A couple of weeks ago, I read an article that suggested Formula 1 will not be seeing any new manufacturers in 2021. Regardless of Porsche, Aston Martin and Cosworth all being involved in the new engine regulation discussions, it seems that none of them are keen to enter the series in 2021.
It was reported that those regulations would see the back of the MGU-H and a reduction in complexity and cost of the hybrid engine solution. Apart from sound and cost, the MGU-H was seen as not a very road-relevant element in the engine design.
The article I read said that the regulations were now being revisited to include the MGU-H as there were no new teams interested in joining the series so why change things? Today I read an article at Autosport that quotes FIA president Jean Todt as being focused on keeping Ferrari, Mercedes, Renault and Honda happy:
“My priority is to make sure that we keep them four,” Todt said.
“I always said it would be very unfair to the four engaged to say, ‘OK, we want to attract a new one so let’s change everything’.
“But what about them? What about all the investment they have been doing for years and we say, we change completely the regulations because we may have one or two coming?
“That is one of the reasons why it was not a revolution on the engine regulations.
“Now if we can secure those four for me that would be a great achievement.”
Todt goes on to say that he was doubtful the series would get more than four manufacturers given that the regulations are so different to other series.
“I was always pessimistic to the fact that with specific rules for F1, we could have more than four manufacturers,” he said.
“I feel personally it is really a great achievement to have four different powertrains for 10 teams – because it means 2.5 each.”
Perhaps I am not understanding the statement but I think herein lies the issue in that the current regulations are different to anything else and overly complex and costly. I’ll go out on a limb and suggest that if Porsche, Aston and Cosworth were all at the table during initial engine regulation change discussions and are still not willing to join after hearing the proposed changes for 2021, then I would say those changes were not enough.
Color me reactionary but having four manufacturers involved with the FIA leading the sustainability message is one thing but is that what’s best for the longevity of the sport? If the initial suggested changes were not enough to lure Porsche or Cosworth in, then I understand Jean’s dilemma in that keeping the four he has in hand committed and happy is critical. So why change the regulations at all if these four are massively invested in the technology and happy with it?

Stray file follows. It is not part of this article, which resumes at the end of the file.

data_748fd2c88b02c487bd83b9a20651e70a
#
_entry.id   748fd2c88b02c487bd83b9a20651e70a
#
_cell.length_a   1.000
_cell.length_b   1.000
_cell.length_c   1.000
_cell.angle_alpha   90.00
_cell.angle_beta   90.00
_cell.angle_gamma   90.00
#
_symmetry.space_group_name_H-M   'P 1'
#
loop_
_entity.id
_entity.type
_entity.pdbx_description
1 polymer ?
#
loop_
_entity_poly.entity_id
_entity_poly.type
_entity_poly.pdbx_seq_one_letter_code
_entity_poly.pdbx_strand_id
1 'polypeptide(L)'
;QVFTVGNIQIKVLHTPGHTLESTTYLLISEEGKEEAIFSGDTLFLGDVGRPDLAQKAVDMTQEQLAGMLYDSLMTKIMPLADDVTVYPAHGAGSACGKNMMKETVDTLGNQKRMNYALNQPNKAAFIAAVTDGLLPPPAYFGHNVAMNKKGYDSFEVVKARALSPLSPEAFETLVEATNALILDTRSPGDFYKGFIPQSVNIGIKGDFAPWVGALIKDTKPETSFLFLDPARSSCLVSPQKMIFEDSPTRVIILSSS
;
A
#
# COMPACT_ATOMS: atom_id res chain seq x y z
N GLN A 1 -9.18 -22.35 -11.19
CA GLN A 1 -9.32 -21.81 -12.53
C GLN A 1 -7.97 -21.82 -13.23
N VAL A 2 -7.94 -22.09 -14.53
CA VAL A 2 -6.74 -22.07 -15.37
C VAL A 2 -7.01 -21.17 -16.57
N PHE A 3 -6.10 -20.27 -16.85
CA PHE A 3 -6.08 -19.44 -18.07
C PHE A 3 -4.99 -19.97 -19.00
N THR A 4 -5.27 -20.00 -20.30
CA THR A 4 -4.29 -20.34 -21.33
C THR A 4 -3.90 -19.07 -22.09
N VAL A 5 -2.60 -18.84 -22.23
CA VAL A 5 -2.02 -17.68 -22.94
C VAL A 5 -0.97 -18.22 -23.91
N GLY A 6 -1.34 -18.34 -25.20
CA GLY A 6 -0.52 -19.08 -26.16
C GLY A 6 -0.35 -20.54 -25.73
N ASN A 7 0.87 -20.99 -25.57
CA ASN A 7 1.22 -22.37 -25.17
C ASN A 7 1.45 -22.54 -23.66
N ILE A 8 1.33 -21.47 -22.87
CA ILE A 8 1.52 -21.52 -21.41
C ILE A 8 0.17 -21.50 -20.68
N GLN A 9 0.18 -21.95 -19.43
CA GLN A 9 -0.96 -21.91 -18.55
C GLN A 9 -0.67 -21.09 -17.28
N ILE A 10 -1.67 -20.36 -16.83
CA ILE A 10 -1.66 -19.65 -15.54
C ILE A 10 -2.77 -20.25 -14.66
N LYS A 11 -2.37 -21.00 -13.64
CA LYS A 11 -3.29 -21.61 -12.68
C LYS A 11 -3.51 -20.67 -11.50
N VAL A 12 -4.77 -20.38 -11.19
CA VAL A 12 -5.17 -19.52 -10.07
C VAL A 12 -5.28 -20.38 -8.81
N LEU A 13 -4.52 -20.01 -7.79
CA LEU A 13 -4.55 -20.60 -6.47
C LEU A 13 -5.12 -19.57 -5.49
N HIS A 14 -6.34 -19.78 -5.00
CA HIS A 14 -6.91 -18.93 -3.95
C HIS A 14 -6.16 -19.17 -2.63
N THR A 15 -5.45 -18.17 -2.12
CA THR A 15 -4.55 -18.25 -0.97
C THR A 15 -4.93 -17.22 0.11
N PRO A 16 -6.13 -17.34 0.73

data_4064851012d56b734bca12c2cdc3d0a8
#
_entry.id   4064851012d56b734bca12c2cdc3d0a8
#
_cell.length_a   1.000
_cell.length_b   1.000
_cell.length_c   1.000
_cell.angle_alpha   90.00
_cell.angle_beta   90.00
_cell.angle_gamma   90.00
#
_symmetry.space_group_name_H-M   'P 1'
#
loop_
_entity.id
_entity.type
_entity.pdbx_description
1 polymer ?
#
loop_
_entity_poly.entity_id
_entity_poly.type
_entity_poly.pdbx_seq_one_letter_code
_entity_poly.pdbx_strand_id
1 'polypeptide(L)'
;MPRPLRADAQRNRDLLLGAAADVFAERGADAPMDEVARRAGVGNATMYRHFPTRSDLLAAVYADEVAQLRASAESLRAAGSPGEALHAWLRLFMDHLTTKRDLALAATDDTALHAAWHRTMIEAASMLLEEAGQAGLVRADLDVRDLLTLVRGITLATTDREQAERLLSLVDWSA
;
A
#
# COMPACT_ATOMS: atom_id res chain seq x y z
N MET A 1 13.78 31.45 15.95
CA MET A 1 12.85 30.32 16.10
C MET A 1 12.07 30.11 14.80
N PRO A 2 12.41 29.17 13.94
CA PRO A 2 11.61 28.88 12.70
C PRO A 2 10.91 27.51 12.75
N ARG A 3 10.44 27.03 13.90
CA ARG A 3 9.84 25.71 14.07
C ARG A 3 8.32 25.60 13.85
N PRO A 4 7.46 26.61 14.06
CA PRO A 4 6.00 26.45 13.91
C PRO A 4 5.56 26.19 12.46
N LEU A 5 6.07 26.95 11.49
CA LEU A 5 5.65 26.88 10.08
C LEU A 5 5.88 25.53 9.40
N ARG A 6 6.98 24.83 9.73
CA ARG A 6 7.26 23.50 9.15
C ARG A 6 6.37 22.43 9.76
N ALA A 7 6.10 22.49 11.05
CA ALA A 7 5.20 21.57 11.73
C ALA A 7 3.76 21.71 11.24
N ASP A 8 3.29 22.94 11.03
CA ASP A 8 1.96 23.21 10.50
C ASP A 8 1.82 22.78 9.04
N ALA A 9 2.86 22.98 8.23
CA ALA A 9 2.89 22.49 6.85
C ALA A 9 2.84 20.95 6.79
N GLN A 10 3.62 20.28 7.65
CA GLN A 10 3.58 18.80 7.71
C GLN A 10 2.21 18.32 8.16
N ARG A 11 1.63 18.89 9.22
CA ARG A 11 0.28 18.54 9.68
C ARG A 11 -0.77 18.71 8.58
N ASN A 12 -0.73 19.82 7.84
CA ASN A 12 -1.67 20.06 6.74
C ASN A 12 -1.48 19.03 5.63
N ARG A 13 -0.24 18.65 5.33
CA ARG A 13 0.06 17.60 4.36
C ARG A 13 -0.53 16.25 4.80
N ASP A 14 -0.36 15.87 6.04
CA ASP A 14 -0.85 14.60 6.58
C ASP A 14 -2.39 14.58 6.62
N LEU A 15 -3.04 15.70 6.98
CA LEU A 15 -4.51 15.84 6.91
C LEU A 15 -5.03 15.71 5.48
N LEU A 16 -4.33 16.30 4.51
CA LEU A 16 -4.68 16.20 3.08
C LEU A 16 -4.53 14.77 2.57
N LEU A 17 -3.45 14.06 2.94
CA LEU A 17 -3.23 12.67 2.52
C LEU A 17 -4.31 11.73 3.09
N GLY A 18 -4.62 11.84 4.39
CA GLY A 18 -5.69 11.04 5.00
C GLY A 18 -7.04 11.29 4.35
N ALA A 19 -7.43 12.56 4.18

Then there is the other side of that coin, what do the fans think of the current engines and quality of racing they produce? You have to have engine makers and you have to have fans. If a majority of fans wanted a normally aspirated engine such as a new V8 evolution, that may be more cost effective, sound better and faster but would you lose current manufacturers and would you also gain them? Would Aston, Cosworth or Porsche commit? It is a big risk.
The existence of only four manufacturers may make Todt happy because each has 2.5 teams to supply but it also breeds another issue of satellite teams such as Mercedes, Force India and Williams or Ferrari, Haas and Sauber. There is already concern over these junior team scenarios, listed-parts programs and shared engineering allegations.
A nagging question is, if the 2021 originally proposed engine changes weren’t enough to lure in new manufacturers, that may suggest that F1 is not a compelling opportunity due to its current form. Four manufacturers or not, perhaps the changes weren’t significant enough and not inclusive enough to include lower aerodynamic downforce and other elements to improve overall racing. Perhaps possible new manufacturers didn’t feel the series was in rude health and were not willing to join.
If that is the case, then simply making few changes to continue on the path they have been on in order to keep the four manufacturers they have is just kicking the can down the road and avoiding the hard decisions that could make the series a very compelling prospect.
Hat Tip: Autosport